TORONTO -- Premier Dalton McGuinty's bid to win the majority government he was denied last October will be decided by the voters of Kitchener-Waterloo in one of two provincial byelections Thursday that could dramatically alter Ontario's political landscape.

"I don't know of a parallel situation in Ontario's history...where one byelection could make the difference between a majority and a minority government," said Barry Kay, a political-science professor at Wilfrid Laurier University.

The governing Liberals are expected to easily win the other byelection in Vaughan, retaining the seat vacated by Greg Sorbara, the veteran cabinet minister and strategist who quit to devote more time to his other job as chair of the party's re-election campaign.

After falling just one seat short of a majority in the Oct. 6 general election, McGuinty engineered the Kitchener-Waterloo byelection by convincing veteran Progressive Conservative Elizabeth Witmer to give up the seat she'd held for 22 years to take on a $188,000-a-year job as chair of the Workplace Safety and Insurance Board.

"It's always a little bit easier when you have a majority to act on a mandate, whether you're trying to introduce a budget or move ahead with a 'Putting Students First' act," McGuinty said this week.

Voters in Kitchener-Waterloo appear to have been turned off by McGuinty's attempts to get a majority, said Kay.

"I thought that would play better than it has," he said. "I think they are disinclined to give the party a majority. It's not just a neutral factor. I think it's a negative factor."

The Progressive Conservatives said voters aren't ready to give McGuinty his majority.

"I hear this over and over again when I'm in Kitchener-Waterloo or Vaughan, people say Dalton McGuinty does not deserve a majority government. He hasn't earned it," said Opposition Leader Tim Hudak.

"I am hearing at the doors a sense of frustration that after 10 months, the government seems to have gone backwards, with a bigger deficit and more jobs lost."

The NDP said the Liberals picked a fight with teachers and recalled the legislature for an emergency session in August -- weeks before the byelections -- to distract voters from the scandal at the Ornge air ambulance service and the $190-million cost of shutting down a gas-fired generating station days before last fall's election to save Liberal seats in the Mississauga area.

"It was a very cynical ploy that people recognized for what it was, and I think voters of Kitchener-Waterloo were really disappointed that the government decided to go in that direction instead of addressing the real issues they have there," said NDP Leader Andrea Horwath.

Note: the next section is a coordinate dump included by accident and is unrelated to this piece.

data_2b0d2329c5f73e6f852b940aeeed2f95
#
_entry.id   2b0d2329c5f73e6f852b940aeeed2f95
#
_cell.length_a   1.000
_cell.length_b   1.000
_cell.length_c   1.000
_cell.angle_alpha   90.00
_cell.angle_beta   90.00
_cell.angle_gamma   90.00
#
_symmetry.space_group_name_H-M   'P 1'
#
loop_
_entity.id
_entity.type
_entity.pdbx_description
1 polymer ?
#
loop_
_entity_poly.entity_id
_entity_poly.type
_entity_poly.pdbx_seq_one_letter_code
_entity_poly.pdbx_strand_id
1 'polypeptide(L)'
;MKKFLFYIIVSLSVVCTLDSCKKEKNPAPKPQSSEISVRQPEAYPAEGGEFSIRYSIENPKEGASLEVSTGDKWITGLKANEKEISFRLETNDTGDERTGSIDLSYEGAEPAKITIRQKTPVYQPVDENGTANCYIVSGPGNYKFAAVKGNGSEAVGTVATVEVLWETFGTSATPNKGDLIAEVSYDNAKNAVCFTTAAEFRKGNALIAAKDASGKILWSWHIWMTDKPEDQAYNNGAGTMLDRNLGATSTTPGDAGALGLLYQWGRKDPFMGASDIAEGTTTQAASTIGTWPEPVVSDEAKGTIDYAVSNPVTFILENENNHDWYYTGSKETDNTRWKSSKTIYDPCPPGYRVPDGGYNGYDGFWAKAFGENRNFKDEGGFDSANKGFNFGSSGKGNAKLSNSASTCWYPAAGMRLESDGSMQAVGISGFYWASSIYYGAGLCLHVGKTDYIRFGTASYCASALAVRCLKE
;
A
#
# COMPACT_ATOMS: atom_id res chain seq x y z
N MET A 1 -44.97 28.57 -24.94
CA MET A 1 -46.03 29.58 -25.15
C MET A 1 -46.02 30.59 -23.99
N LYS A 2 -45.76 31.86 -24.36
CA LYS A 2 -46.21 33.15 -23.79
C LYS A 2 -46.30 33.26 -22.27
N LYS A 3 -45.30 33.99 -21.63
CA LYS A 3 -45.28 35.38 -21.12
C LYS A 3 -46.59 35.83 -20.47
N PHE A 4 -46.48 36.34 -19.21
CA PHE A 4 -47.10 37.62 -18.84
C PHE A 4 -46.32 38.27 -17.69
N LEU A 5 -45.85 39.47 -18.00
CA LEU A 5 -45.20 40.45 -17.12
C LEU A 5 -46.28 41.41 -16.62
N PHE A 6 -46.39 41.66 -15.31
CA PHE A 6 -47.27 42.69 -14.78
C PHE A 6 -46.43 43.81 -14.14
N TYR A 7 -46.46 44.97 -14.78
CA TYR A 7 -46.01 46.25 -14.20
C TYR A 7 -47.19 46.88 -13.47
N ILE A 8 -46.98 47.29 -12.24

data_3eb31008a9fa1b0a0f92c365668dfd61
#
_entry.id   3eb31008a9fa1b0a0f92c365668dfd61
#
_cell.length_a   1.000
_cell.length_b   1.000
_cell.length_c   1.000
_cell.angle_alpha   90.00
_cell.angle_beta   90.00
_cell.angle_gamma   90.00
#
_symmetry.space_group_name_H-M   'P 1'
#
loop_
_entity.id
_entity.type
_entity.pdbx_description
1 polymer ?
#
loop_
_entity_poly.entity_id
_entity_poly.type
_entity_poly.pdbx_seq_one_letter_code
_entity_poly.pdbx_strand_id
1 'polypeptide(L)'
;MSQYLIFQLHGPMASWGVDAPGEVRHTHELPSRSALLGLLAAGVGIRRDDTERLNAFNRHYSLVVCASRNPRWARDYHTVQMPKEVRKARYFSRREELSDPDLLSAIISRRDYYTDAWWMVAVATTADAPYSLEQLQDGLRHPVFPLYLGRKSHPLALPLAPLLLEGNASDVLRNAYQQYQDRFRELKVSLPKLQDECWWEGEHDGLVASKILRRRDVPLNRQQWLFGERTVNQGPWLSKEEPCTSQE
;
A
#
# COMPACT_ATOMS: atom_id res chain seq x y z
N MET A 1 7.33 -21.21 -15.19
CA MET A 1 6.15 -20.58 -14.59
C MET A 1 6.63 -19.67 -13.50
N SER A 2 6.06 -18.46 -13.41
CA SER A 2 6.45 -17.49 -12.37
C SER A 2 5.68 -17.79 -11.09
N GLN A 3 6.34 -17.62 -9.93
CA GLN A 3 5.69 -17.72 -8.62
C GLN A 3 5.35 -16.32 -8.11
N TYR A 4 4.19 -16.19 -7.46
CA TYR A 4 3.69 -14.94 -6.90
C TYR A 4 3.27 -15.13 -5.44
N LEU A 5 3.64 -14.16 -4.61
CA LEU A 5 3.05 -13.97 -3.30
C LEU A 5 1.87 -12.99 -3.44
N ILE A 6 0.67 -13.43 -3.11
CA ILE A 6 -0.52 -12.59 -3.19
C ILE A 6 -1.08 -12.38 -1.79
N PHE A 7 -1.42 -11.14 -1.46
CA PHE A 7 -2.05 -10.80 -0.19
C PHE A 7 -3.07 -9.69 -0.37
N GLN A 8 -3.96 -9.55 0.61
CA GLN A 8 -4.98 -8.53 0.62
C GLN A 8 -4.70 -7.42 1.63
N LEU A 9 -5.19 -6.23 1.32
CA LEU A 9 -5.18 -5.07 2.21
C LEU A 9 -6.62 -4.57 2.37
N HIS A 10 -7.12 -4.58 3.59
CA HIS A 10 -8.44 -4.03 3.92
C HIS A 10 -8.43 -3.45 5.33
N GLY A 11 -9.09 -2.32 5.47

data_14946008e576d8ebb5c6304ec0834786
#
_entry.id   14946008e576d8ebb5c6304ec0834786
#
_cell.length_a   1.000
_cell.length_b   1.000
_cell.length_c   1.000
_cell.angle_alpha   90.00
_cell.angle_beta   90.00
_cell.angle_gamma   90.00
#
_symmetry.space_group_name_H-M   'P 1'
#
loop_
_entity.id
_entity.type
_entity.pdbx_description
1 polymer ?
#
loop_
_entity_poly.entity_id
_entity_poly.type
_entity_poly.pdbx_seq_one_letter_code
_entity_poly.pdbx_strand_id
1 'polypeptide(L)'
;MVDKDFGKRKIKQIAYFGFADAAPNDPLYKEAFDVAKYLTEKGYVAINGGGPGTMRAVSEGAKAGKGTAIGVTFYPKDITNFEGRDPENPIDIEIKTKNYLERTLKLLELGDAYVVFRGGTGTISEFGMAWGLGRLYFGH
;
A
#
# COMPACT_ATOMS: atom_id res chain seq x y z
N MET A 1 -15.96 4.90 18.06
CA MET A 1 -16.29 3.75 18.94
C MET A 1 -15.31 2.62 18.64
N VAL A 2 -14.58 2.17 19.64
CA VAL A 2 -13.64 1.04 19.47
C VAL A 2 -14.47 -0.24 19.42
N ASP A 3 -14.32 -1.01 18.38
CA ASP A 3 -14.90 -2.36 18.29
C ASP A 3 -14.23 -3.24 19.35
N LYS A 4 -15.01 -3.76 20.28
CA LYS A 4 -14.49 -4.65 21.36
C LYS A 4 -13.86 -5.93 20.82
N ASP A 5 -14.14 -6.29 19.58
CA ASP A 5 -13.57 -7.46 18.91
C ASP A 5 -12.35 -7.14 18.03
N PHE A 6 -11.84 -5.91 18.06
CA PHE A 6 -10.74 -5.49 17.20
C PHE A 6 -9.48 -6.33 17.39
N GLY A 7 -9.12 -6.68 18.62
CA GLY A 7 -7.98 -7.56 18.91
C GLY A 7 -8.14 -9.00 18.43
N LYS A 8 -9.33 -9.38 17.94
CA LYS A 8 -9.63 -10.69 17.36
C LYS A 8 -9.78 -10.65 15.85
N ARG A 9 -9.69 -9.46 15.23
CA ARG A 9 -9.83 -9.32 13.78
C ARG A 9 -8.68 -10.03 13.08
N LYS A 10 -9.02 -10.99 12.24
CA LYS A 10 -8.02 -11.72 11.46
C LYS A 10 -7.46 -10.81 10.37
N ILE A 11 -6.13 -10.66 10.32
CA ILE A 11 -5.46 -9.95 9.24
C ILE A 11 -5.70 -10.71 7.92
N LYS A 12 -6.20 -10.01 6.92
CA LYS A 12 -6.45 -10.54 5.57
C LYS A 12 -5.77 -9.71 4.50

"They do not want to reward a government that has behaved badly, that has bought seats in the last general election with the cancellation of the power plant, that has ignored precious tax dollars by allowing scandals to happen at eHealth and the Ornge air ambulance service."

The Liberals' attempt to portray themselves as strong fiscal managers willing to get tough with teachers to make sure classes began as scheduled on Sept. 4 -- which teachers' unions had always said they would -- backfired, benefiting the New Democrats in Kitchener-Waterloo.

"The teacher question was a factor, but I think it evolved in a direction that McGuinty didn't anticipate," said Kay.

Teachers angry with the Liberals and still not willing to support the Conservatives because of the Mike Harris years appear to have turned to the NDP's Catherine Fife, a former chair of the Ontario Public School Boards Association, making the byelection a true three-way race.

"In byelections, candidates matter a lot more than they do in general elections," added Kay.

Hudak said he wasn't worried a loss in Kitchener-Waterloo would weaken his grip as leader of the Progressive Conservatives.

"It was more of an Elizabeth Witmer seat than I'd say a Tory seat or a Liberal seat or NDP seat," he said. "No matter what the outcome, Friday morning is the same for me as it is today."

Byelections are traditionally an opportunity for voters to show their displeasure with governments, and the Tories too will be able to explain away an NDP upset in Kitchener-Waterloo, said Kay.

"The Liberals can claim this wasn't a Liberal riding, and the Conservatives can claim that it wasn't really about Hudak because it was Witmer's riding, and both of those comments are true," he said.

"But there was an opportunity here, and I'm sure when McGuinty opened up that position for Witmer, he wasn't thinking 'well, here's a chance for the NDP to shine."'